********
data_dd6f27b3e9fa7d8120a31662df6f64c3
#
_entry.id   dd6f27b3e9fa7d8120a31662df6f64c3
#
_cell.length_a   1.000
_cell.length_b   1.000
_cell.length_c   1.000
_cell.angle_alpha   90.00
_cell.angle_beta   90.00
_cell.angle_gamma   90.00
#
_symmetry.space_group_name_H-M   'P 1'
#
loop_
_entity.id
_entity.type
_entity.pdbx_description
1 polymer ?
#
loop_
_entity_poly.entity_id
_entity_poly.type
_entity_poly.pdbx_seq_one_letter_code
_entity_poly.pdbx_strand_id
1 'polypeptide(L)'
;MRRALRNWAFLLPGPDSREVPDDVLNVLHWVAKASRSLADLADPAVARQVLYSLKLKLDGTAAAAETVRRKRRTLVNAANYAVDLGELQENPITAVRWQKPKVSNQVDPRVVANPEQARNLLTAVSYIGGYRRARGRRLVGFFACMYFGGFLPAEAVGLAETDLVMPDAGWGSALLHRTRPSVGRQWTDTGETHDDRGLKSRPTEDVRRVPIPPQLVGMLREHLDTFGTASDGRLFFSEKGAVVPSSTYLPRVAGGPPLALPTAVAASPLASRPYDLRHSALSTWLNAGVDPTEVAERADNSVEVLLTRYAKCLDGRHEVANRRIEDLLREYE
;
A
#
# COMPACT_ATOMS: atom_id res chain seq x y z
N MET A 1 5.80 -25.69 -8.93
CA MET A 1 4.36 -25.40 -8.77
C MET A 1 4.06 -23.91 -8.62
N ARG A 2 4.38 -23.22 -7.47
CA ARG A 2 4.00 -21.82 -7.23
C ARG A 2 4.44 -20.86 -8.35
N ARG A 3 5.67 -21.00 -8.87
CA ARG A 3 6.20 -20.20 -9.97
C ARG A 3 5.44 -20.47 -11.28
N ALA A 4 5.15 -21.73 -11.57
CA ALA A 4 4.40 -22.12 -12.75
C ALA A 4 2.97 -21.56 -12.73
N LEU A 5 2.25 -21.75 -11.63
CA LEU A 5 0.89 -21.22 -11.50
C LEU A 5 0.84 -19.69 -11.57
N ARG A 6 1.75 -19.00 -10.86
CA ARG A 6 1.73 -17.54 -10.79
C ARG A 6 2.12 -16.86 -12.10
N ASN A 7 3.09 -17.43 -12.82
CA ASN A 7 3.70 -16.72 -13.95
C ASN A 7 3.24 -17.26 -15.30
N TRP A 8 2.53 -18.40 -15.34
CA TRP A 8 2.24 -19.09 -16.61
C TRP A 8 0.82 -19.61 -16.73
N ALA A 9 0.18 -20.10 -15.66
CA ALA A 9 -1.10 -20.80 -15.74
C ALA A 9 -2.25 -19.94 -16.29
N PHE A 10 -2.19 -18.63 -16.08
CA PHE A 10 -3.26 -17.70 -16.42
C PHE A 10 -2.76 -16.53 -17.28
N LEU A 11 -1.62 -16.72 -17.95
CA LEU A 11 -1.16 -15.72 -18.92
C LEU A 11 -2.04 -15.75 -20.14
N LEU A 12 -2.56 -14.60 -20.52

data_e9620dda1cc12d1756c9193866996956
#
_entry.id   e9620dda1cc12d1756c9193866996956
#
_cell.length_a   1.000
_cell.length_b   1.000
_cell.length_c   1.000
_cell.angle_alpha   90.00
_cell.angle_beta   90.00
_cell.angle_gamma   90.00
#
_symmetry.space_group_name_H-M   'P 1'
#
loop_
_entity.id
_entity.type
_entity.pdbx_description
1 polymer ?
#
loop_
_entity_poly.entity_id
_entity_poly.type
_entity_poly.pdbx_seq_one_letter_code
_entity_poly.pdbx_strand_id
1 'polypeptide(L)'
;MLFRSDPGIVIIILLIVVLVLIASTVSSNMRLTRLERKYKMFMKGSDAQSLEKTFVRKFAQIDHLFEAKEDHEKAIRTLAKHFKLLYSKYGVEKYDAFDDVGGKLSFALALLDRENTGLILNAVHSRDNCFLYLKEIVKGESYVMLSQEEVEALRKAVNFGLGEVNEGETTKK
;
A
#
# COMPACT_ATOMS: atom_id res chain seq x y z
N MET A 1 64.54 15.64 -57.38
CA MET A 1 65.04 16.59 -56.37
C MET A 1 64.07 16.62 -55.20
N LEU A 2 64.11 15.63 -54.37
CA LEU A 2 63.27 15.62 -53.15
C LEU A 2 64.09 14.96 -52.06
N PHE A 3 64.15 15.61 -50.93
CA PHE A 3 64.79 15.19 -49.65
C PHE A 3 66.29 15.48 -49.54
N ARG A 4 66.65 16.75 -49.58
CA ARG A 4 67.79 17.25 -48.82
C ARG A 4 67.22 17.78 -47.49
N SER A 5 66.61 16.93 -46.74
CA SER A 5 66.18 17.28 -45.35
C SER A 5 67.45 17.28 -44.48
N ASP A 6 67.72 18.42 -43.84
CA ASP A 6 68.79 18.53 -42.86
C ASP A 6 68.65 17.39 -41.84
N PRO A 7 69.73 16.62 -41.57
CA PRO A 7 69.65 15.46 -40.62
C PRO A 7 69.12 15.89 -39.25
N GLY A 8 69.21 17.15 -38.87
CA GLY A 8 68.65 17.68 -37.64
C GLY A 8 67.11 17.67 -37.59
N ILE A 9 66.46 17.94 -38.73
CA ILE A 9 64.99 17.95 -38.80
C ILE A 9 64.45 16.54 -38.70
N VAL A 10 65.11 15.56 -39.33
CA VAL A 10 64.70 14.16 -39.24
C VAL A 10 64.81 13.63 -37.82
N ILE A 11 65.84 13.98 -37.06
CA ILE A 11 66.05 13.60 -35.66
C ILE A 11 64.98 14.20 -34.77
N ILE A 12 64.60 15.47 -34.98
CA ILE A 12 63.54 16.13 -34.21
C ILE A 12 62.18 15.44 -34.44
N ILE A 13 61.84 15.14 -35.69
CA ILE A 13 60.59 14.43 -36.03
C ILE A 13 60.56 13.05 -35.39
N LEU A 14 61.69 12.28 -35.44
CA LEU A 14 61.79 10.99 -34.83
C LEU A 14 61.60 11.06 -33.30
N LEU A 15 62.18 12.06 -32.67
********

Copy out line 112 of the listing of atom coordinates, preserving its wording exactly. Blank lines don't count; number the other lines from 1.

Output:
C ASP A 6 68.65 17.39 -41.84